Sanitary facilities in primary schools are inadequate

August 16, 2001

Letter: National guidelines are needed to provide sanitary facilities in primary schools BMJ Volume 323, p 398

Provision of sanitary facilities in primary schools is inadequate, despite recent evidence that almost one in eight girls start their periods while still at primary school, according to a letter in this week's BMJ.

Researchers in Bath sent a questionnaire to 344 randomly selected primary schools throughout the United Kingdom. Although sanitary towels could be obtained in 90% of schools, they were generally only available from an adult (teacher, secretary, or school nurse). Only 1% of schools had a machine in the girls toilets. Disposal facilities were available within an individual cubicle in only 43% of girls toilets.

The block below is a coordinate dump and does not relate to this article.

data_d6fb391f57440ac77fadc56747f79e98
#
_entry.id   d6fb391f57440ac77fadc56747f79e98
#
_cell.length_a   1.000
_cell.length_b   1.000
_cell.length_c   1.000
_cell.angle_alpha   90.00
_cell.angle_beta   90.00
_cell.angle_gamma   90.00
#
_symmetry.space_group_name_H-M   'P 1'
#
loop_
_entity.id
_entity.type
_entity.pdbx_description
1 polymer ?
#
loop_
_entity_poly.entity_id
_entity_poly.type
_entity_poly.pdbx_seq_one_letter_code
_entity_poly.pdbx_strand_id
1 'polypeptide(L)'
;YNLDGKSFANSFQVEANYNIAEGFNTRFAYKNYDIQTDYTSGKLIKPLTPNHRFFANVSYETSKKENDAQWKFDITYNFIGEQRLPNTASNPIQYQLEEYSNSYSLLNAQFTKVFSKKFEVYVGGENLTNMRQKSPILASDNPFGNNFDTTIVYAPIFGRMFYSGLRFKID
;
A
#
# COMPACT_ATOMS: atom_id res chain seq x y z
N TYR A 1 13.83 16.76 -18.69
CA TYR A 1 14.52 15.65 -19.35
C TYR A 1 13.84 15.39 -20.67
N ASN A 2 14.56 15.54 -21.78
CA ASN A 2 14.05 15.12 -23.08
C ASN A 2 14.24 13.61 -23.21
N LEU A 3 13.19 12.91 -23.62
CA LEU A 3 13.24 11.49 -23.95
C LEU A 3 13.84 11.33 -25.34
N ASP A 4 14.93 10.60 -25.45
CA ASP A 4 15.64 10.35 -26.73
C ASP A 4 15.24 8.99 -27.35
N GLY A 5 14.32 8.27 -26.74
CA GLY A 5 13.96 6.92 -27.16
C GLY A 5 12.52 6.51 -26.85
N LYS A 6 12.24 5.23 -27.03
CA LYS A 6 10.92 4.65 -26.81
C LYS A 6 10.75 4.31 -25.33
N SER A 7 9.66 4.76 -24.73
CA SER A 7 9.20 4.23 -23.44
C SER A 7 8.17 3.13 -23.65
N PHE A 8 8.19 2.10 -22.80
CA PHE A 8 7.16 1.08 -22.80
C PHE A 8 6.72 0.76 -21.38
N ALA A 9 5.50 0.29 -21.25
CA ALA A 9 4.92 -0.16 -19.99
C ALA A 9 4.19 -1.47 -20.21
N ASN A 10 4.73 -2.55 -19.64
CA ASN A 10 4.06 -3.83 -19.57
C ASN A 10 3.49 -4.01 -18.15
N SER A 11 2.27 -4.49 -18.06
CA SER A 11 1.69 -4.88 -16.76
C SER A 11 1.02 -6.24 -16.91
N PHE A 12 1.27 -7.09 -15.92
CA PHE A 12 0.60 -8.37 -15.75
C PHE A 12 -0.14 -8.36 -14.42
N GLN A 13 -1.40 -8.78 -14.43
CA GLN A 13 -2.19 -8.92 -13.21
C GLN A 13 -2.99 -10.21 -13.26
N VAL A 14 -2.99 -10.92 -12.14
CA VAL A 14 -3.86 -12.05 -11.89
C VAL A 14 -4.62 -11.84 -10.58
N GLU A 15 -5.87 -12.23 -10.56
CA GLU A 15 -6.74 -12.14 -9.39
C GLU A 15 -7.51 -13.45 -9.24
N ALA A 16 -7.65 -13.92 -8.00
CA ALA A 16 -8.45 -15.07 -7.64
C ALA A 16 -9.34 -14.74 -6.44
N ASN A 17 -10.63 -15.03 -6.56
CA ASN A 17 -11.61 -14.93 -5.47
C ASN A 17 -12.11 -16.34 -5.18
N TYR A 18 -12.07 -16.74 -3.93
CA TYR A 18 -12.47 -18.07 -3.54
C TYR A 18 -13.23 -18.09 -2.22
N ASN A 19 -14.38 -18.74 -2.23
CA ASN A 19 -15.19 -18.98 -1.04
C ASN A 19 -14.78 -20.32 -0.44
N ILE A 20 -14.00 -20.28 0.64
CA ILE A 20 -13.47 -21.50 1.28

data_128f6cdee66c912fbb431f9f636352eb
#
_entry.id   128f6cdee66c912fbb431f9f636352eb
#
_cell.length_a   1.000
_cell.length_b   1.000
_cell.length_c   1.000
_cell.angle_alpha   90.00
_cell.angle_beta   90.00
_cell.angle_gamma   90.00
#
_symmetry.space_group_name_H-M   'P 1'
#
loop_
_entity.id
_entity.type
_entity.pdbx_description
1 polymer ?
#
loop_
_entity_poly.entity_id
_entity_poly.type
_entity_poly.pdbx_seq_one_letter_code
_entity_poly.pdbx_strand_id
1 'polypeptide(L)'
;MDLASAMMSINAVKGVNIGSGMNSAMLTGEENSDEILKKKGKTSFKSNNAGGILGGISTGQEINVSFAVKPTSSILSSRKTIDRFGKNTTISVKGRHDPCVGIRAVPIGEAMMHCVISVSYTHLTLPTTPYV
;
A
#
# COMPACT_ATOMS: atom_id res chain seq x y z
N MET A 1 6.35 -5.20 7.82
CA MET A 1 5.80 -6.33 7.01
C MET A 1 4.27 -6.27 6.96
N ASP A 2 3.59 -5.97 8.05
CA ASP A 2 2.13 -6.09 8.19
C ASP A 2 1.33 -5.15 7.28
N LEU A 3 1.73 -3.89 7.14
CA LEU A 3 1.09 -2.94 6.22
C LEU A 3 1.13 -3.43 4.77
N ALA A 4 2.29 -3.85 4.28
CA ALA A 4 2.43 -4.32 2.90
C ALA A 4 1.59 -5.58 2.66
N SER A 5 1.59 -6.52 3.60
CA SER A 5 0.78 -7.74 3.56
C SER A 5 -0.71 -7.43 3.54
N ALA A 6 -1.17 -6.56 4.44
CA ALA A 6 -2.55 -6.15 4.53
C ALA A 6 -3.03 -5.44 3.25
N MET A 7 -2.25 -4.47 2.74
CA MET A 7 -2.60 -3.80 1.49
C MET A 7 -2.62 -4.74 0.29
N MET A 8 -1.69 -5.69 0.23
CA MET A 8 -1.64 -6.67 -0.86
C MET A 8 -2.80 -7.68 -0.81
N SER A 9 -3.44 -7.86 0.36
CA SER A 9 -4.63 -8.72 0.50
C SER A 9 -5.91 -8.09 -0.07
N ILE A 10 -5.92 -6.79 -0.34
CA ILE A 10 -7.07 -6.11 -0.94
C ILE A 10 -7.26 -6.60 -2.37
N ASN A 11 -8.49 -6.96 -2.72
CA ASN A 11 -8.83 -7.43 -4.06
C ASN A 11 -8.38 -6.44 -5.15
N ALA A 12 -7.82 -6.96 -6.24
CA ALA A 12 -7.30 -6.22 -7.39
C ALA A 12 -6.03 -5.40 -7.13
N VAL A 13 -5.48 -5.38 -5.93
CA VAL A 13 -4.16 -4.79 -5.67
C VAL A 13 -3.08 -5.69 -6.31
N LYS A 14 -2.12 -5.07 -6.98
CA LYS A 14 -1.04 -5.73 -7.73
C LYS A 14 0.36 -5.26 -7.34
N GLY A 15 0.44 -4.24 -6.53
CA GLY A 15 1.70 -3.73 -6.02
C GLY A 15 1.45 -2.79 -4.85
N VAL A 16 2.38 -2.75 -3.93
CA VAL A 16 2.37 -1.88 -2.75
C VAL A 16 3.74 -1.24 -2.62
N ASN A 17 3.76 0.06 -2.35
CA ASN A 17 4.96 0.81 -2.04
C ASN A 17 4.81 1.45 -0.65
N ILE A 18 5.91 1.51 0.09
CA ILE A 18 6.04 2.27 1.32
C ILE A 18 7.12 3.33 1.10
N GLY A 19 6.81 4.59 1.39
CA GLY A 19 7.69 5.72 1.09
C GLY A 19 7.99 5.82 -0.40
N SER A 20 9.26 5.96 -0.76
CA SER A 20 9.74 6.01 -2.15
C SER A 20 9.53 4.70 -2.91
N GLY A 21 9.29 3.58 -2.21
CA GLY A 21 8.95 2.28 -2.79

Unless there are national guidelines, girls will continue to be poorly provided for, say the authors. Although the cost of providing facilities is an issue, particularly for smaller primary schools, parents, school nurses and paediatricians could help advocate for these girls by lobbying both local authorities and central government, they conclude.


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